### Learning Objectives

By the end of this section, you will be able to:

- Explain the mechanism behind sound-reducing headphones
- Describe resonance in a tube closed at one end and open at the other end
- Describe resonance in a tube open at both ends

Interference is the hallmark of waves, all of which exhibit constructive and destructive interference exactly analogous to that seen for water waves. In fact, one way to prove something “is a wave” is to observe interference effects. Since sound is a wave, we expect it to exhibit interference.

### Interference of Sound Waves

In Waves, we discussed the interference of wave functions that differ only in a phase shift. We found that the wave function resulting from the superposition of [latex] {y}_{1}(x,t)=A\,\text{sin}(kx-\omega t+\varphi ) [/latex] and [latex] {y}_{2}(x,t)=A\,\text{sin}(kx-\omega t) [/latex] is

One way for two identical waves that are initially in phase to become out of phase with one another is to have the waves travel different distances; that is, they have different path lengths. Sound waves provide an excellent example of a phase shift due to a path difference. As we have discussed, sound waves can basically be modeled as longitudinal waves, where the molecules of the medium oscillate around an equilibrium position, or as pressure waves.

When the waves leave the speakers, they move out as spherical waves ((Figure)). The waves interfere; constructive inference is produced by the combination of two crests or two troughs, as shown. Destructive interference is produced by the combination of a trough and a crest.

The phase difference at each point is due to the different path lengths traveled by each wave. When the difference in the path lengths is an integer multiple of a wavelength,

the waves are in phase and there is constructive interference. When the difference in path lengths is an odd multiple of a half wavelength,

the waves are [latex] 180\text{°}(\pi \,\text{rad}) [/latex] out of phase and the result is destructive interference. These points can be located with a sound-level intensity meter.

### Example

#### Interference of Sound Waves

Two speakers are separated by 5.00 m and are being driven by a signal generator at an unknown frequency. A student with a sound-level meter walks out 6.00 m and down 2.00 m, and finds the first minimum intensity, as shown below. What is the frequency supplied by the signal generator? Assume the wave speed of sound is [latex] v=343.00\,\text{m/s}\text{.} [/latex]

#### Strategy

The wave velocity is equal to [latex] v=\frac{\lambda }{T}=\lambda f. [/latex] The frequency is then [latex] f=\frac{v}{\lambda }. [/latex] A minimum intensity indicates destructive interference and the first such point occurs where there is path difference of [latex] \text{Δ}r=\lambda \text{/}2, [/latex] which can be found from the geometry.

#### Solution

- Find the path length to the minimum point from each speaker.
[latex] {r}_{1}=\sqrt{{(6.00\,\text{m})}^{2}+{(2.00\,\text{m})}^{2}}=6.32\,\text{m,}\enspace{r}_{2}=\sqrt{{(6.00\,\text{m})}^{2}+{(3.00\,\text{m})}^{2}}=6.71\,\text{m} [/latex]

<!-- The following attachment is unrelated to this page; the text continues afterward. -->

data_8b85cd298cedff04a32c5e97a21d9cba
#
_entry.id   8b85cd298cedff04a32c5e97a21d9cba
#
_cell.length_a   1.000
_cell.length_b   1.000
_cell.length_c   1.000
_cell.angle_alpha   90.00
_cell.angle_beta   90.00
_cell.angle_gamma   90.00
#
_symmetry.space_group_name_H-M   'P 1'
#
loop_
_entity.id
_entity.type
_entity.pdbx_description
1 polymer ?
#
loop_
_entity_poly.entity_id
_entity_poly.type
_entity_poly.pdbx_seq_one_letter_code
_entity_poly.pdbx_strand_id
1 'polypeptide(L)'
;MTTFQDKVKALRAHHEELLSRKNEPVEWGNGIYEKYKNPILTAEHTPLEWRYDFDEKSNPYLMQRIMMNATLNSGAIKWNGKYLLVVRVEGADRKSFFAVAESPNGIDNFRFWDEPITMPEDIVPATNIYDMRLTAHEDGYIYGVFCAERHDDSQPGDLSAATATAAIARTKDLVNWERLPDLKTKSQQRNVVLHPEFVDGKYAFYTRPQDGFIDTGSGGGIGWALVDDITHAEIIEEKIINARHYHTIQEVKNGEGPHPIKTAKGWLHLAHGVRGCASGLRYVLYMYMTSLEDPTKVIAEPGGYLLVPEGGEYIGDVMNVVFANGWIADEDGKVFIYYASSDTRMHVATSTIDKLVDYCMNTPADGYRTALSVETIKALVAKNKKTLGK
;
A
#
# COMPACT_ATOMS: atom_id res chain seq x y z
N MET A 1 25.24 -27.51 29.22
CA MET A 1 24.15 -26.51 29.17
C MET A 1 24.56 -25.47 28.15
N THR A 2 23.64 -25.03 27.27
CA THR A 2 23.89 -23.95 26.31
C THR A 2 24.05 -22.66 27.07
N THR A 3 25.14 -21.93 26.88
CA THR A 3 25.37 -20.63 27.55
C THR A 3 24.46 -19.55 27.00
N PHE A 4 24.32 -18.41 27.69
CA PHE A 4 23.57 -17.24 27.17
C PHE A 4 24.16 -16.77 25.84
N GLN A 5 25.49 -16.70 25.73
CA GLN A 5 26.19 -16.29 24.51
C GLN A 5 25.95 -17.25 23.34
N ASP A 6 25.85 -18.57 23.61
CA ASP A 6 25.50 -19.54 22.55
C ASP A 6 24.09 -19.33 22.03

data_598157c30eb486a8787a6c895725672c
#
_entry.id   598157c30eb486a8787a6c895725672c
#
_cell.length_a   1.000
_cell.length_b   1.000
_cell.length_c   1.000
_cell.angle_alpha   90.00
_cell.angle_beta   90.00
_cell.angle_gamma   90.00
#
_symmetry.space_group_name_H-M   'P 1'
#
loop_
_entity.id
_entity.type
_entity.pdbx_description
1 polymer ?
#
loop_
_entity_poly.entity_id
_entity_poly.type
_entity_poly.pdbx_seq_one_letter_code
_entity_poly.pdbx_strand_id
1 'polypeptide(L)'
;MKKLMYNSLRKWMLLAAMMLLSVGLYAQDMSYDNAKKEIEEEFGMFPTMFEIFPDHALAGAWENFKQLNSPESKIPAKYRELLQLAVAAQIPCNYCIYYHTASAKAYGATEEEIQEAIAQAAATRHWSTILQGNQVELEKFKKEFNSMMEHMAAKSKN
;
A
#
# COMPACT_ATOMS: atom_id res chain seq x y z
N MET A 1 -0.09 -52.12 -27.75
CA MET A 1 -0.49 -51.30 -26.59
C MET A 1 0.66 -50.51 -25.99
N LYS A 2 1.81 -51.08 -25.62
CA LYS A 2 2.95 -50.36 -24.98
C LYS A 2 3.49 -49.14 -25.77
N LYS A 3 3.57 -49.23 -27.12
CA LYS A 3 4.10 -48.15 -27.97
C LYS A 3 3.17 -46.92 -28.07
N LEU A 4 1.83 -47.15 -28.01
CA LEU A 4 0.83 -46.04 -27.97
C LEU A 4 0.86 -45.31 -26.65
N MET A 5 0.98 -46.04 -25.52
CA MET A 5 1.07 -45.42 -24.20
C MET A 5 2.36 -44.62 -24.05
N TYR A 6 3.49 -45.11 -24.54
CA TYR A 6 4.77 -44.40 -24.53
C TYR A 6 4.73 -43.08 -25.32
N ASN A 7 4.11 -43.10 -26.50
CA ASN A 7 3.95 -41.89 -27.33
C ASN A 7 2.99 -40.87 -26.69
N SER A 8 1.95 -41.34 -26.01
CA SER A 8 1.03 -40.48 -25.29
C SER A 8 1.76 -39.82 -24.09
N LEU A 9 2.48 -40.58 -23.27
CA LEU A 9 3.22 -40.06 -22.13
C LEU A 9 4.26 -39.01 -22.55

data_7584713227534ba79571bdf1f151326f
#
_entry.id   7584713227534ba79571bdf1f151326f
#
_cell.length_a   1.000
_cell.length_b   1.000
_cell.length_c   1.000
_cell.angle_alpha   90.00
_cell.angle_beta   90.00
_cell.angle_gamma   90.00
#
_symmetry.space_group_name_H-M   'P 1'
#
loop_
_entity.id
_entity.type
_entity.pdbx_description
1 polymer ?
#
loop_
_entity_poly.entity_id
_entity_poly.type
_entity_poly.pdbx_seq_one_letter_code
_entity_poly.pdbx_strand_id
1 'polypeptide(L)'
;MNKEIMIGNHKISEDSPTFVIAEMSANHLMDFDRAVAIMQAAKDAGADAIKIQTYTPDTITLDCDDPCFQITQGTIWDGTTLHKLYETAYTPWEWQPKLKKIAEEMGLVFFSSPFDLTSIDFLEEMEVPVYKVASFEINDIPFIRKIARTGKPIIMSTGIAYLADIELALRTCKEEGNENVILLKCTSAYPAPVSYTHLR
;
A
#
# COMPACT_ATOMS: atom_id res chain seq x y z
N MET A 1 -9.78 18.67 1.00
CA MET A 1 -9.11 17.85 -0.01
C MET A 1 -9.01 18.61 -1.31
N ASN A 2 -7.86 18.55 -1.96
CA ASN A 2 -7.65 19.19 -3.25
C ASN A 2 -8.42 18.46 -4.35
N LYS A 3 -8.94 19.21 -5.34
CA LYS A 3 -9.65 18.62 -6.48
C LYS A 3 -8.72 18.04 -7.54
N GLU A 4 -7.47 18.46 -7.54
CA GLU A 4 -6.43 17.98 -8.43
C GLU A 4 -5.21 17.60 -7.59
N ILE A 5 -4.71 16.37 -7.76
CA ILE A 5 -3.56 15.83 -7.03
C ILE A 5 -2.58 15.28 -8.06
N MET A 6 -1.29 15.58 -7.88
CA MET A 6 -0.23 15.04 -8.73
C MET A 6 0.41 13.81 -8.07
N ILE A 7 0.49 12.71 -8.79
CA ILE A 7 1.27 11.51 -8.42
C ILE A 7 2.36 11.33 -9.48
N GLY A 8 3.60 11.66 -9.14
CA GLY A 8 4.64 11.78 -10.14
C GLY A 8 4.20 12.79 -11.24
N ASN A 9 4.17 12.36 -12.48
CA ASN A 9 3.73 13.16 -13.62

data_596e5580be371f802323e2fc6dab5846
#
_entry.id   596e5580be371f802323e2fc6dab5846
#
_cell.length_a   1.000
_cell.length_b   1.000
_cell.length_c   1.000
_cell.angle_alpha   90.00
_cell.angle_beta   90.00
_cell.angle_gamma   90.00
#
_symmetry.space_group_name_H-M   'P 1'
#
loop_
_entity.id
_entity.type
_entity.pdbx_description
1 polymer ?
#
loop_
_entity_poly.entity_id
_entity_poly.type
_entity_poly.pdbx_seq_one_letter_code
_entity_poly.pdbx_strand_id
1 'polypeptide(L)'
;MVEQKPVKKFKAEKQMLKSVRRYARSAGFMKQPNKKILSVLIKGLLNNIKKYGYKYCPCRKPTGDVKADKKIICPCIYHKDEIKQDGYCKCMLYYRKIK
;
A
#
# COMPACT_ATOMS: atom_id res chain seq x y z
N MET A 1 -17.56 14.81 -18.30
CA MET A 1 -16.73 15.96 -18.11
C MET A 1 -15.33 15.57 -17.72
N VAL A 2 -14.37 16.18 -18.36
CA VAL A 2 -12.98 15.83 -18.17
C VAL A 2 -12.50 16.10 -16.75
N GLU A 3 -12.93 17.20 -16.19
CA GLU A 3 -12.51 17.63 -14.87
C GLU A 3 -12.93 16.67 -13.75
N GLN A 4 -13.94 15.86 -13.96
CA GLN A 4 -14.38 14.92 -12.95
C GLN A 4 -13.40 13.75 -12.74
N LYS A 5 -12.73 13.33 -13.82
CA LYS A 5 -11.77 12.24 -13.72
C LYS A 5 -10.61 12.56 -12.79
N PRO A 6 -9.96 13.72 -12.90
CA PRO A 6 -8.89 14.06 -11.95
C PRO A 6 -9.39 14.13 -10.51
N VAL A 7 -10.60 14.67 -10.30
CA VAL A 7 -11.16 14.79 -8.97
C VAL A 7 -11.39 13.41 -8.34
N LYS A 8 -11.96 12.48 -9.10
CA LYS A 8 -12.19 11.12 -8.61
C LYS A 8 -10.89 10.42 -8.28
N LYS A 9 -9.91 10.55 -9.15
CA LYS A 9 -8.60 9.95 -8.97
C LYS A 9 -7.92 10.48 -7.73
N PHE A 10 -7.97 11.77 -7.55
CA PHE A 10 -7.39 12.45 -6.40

- Use the difference in the path length to find the wavelength.
[latex] \text{Δ}r=|{r}_{2}-{r}_{1}|=|6.71\,\text{m}-6.32\,\text{m}|=0.39\,\text{m} [/latex][latex] \lambda =2\text{Δ}r=2(0.39\,\text{m})=0.78\,\text{m} [/latex]
- Find the frequency.
[latex] f=\frac{v}{\lambda }=\frac{343.00\,\text{m/s}}{0.78\,\text{m}}=439.74\,\text{Hz} [/latex]

#### Significance

If point *P* were a point of maximum intensity, then the path length would be an integer multiple of the wavelength.

**Check Your Understanding**

If you walk around two speakers playing music, how come you do not notice places where the music is very loud or very soft, that is, where there is constructive and destructive interference?

In the example, the two speakers were producing sound at a single frequency. Music has various frequencies and wavelengths.

The concept of a phase shift due to a difference in path length is very important. You will use this concept again in Interference in the second volume of the text and Photons and Matter Waves in the third, where we discuss how Thomas Young used this method in his famous double-slit experiment to provide evidence that light has wavelike properties.

### Noise Reduction through Destructive Interference

(Figure) shows a clever use of sound interference to cancel noise. Larger-scale applications of active noise reduction by destructive interference have been proposed for entire passenger compartments in commercial aircraft. To obtain destructive interference, a fast electronic analysis is performed, and a second sound is introduced [latex] 180\text{°} [/latex] out of phase with the original sound, with its maxima and minima exactly reversed from the incoming noise. Sound waves in fluids are pressure waves and are consistent with Pascal’s principle; that is, pressures from two different sources add and subtract like simple numbers. Therefore, positive and negative gauge pressures add to a much smaller pressure, producing a lower-intensity sound. Although completely destructive interference is possible only under the simplest conditions, it is possible to reduce noise levels by 30 dB or more using this technique.

### Check Your Understanding

Describe how noise-canceling headphones differ from standard headphones used to block outside sounds.

Regular headphones only block sound waves with a physical barrier. Noise-canceling headphones use destructive interference to reduce the loudness of outside sounds.

Where else can we observe sound interference? All sound resonances, such as in musical instruments, are due to constructive and destructive interference. Only the resonant frequencies interfere constructively to form standing waves, whereas others interfere destructively and are absent.